Jaeger-LeCoultReverso: The story of innovation
Jaeger-LeCoultre watches at Goldfinger Saint-Martin, Sint-Maarten and Saint-Bathélemy. Discover the history of the Reverso watch created in 1931 - Chapter 2: The story of innovation
REVERSO: TIMELESS STORIES SINCE 1931
The story of d'innovation
Created 90 years ago, the Reverso has remained eternally modern, daring always to be itself, without compromise, through nine decades of social change, shifting tastes and advancing technology. During the last 30 years, thanks to the revival of mechanical watchmaking and the blossoming of the artistic crafts, it has fulfilled a potential that could not have been imagined at the time of its creation. As a singular example of Art Deco design, it has become an icon in the true sense of the word. In 2021, Jaeger-LeCoultre pays tribute to a timepiece of rare longevity.
THE STORY OF INNOVATION
As the launch of the Reverso Soixantième in 1991 coincided with the rebirth of mechanical watchmaking that followed the quartz crisis, the Reverso embraced its potential to be much more than a time-only watch. It became the vehicle through which the Manufacture would redevelop its expertise in high complications, despite the added challenge that rectangular movements dictate an entirely different architecture from that of the round movements that had traditionally been used for complications.
Calibre 824, developed especially for the Reverso Soixantième, incorporated a date indicated by a central hand and a power reserve indicator. This was followed in 1993 by the Reverso Tourbillon – the Manufacture’s first wristwatch tourbillon. Then came the Reverso Répétition Minutes in 1994, the first time Jaeger-LeCoultre had miniaturised a minute repeater for a wristwatch, Calibre 943 was the world’s first rectangular minute repeater movement. In 1996, La Grande Maison introduced the Reverso Chronographe Rétrograde, with an intricate display on the reverse side that solved the problem of how to arrange the chronograph counters within a rectangular frame. This was followed two years later by the Reverso Géographique and, coinciding with the Millennium, the Reverso Quantième Perpétuel. Naturally, these pink-gold limited-edition pieces are highly sought-after by collectors.
In the years since the Millennium, innovation has continued. Developed for the Reverso Septantième and released in 2002, Calibre 879 provided an 8-day power reserve – very rare at the time. Five years later, the Reverso Grande Complication à Triptyque introduced Calibre 175: a single movement incorporating 18 different functions, including civil time, sidereal time and a perpetual calendar, displayed on three dials – the third dial being set into the carrier plate of the watch. The Reverso has also housed Jaeger-LeCoultre’s unique bi-axial flying tourbillon, first in the Reverso Gyrotourbillon of 2008 and again in the 2016 Reverso Tribute Gyrotourbillon. And in 2012, Jaeger-LeCoultre introduced the Reverso Répétition Minutes à Rideau, in which the chiming mechanism is activated by the movement of a pair of theatre-style curtains as they reveal and conceal the dial.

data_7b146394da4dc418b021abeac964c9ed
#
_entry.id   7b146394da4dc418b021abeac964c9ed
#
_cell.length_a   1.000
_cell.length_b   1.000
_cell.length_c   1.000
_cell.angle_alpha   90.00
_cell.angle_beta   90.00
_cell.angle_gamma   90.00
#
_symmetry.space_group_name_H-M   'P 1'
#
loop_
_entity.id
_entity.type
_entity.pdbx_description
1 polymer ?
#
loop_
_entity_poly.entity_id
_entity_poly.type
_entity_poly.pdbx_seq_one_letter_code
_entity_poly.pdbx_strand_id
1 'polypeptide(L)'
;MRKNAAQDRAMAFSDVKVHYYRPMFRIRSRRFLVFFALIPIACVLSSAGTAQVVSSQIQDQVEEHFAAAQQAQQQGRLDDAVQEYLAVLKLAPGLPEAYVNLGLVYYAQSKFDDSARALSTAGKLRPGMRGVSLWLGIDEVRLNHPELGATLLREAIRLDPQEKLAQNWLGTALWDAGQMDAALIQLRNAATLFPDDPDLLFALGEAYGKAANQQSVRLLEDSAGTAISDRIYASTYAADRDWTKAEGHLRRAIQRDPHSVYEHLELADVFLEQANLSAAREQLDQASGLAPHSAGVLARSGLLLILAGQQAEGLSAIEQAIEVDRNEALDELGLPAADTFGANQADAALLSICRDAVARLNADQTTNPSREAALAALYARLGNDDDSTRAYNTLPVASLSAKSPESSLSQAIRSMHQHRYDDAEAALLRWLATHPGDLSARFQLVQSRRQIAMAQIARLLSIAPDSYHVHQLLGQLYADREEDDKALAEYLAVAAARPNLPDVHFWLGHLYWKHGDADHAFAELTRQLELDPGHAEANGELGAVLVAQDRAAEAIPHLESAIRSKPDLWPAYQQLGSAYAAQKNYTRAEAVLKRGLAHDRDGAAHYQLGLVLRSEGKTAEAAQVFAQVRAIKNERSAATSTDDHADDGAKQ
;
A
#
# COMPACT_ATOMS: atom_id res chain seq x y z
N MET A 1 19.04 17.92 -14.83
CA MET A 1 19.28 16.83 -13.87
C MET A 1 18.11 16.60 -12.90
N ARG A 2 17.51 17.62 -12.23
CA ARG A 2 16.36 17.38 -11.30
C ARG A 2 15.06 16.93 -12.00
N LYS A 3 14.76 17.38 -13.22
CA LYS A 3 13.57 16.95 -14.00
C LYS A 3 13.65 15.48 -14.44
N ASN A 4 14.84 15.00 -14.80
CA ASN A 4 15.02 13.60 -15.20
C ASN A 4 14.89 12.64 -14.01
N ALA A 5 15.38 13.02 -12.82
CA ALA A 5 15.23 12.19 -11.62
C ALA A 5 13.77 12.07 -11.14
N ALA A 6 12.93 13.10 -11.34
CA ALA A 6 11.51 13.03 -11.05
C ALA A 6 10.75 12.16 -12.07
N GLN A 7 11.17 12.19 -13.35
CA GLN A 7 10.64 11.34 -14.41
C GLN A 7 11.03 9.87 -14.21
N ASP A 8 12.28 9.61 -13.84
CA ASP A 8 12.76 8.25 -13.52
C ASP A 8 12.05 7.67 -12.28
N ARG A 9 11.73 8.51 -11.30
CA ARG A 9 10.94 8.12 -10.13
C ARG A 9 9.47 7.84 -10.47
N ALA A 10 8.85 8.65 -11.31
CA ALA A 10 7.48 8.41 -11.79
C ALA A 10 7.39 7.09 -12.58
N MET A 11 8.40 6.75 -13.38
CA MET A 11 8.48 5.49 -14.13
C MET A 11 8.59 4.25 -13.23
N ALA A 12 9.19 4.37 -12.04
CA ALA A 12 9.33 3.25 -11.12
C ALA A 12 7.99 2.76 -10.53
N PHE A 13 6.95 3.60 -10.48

From its genesis, through 90 years of evolution and countless variations, the Reverso has continually reinvented itself without ever compromising its identity. Versatile and ageless, a chameleon that changes yet remains unchanged, it has become one of the world’s most recognisable wristwatches.
But it is more than simply a watch. The Reverso has rightly become recognised as an icon of 20th-century design, in the true meaning of the term.
ABOUT THE REVERSO
In 1931, Jaeger-LeCoultre launched a timepiece that was destined to become a classic of 20th-century design: the Reverso. Created to withstand the rigours of polo matches, its sleek, Art Deco lines and unique reversible case make it one of the most immediately recognisable watches of all time. Through nine decades the Reverso has continually reinvented itself without ever compromising its identity: it has housed more than 50 different calibres, while its blank metal flip side has become a canvas for creative expression, decorated with enamel or engravings. Today, 90 years after the Reverso was born, it continues to epitomise the spirit of modernity that inspired its creation.